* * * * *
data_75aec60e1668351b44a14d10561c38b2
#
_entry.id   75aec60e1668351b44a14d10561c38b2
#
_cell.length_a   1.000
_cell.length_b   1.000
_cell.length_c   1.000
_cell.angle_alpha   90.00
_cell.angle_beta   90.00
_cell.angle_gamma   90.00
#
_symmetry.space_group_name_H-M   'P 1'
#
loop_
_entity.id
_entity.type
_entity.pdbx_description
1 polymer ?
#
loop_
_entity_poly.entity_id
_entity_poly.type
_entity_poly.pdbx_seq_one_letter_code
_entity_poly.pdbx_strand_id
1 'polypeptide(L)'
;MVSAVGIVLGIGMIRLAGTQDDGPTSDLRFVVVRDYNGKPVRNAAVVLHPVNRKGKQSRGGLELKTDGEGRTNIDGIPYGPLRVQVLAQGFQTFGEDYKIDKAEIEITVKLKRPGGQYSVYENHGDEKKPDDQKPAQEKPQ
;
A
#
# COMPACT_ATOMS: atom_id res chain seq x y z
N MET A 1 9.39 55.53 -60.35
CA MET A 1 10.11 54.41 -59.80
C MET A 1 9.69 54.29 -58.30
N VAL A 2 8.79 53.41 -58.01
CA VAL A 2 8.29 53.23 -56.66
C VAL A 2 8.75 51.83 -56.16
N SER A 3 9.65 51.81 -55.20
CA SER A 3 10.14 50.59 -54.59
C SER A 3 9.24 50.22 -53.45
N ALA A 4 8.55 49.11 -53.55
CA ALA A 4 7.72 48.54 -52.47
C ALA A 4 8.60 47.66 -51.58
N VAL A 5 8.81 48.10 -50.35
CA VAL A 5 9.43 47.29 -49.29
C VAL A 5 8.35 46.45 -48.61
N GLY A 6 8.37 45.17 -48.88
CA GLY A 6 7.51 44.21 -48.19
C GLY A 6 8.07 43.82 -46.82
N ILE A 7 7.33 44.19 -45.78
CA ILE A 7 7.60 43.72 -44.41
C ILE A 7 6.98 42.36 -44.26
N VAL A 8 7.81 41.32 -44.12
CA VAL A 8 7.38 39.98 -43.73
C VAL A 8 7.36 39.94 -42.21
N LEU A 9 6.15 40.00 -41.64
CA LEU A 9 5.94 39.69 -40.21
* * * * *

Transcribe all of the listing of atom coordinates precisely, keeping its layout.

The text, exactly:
data_75aec60e1668351b44a14d10561c38b2
#
_entry.id   75aec60e1668351b44a14d10561c38b2
#
_cell.length_a   1.000
_cell.length_b   1.000
_cell.length_c   1.000
_cell.angle_alpha   90.00
_cell.angle_beta   90.00
_cell.angle_gamma   90.00
#
_symmetry.space_group_name_H-M   'P 1'
#
loop_
_entity.id
_entity.type
_entity.pdbx_description
1 polymer ?
#
loop_
_entity_poly.entity_id
_entity_poly.type
_entity_poly.pdbx_seq_one_letter_code
_entity_poly.pdbx_strand_id
1 'polypeptide(L)'
;MVSAVGIVLGIGMIRLAGTQDDGPTSDLRFVVVRDYNGKPVRNAAVVLHPVNRKGKQSRGGLELKTDGEGRTNIDGIPYGPLRVQVLAQGFQTFGEDYKIDKAEIEITVKLKRPGGQYSVYENHGDEKKPDDQKPAQEKPQ
;
A
#
# COMPACT_ATOMS: atom_id res chain seq x y z
N MET A 1 9.39 55.53 -60.35
CA MET A 1 10.11 54.41 -59.80
C MET A 1 9.69 54.29 -58.30
N VAL A 2 8.79 53.41 -58.01
CA VAL A 2 8.29 53.23 -56.66
C VAL A 2 8.75 51.83 -56.16
N SER A 3 9.65 51.81 -55.20
CA SER A 3 10.14 50.59 -54.59
C SER A 3 9.24 50.22 -53.45
N ALA A 4 8.55 49.11 -53.55
CA ALA A 4 7.72 48.54 -52.47
C ALA A 4 8.60 47.66 -51.58
N VAL A 5 8.81 48.10 -50.35
CA VAL A 5 9.43 47.29 -49.29
C VAL A 5 8.35 46.45 -48.61
N GLY A 6 8.37 45.17 -48.88
CA GLY A 6 7.51 44.21 -48.19
C GLY A 6 8.07 43.82 -46.82
N ILE A 7 7.33 44.19 -45.78
CA ILE A 7 7.60 43.72 -44.41
C ILE A 7 6.98 42.36 -44.26
N VAL A 8 7.81 41.32 -44.12
CA VAL A 8 7.38 39.98 -43.73
C VAL A 8 7.36 39.94 -42.21
N LEU A 9 6.15 40.00 -41.64
CA LEU A 9 5.94 39.69 -40.21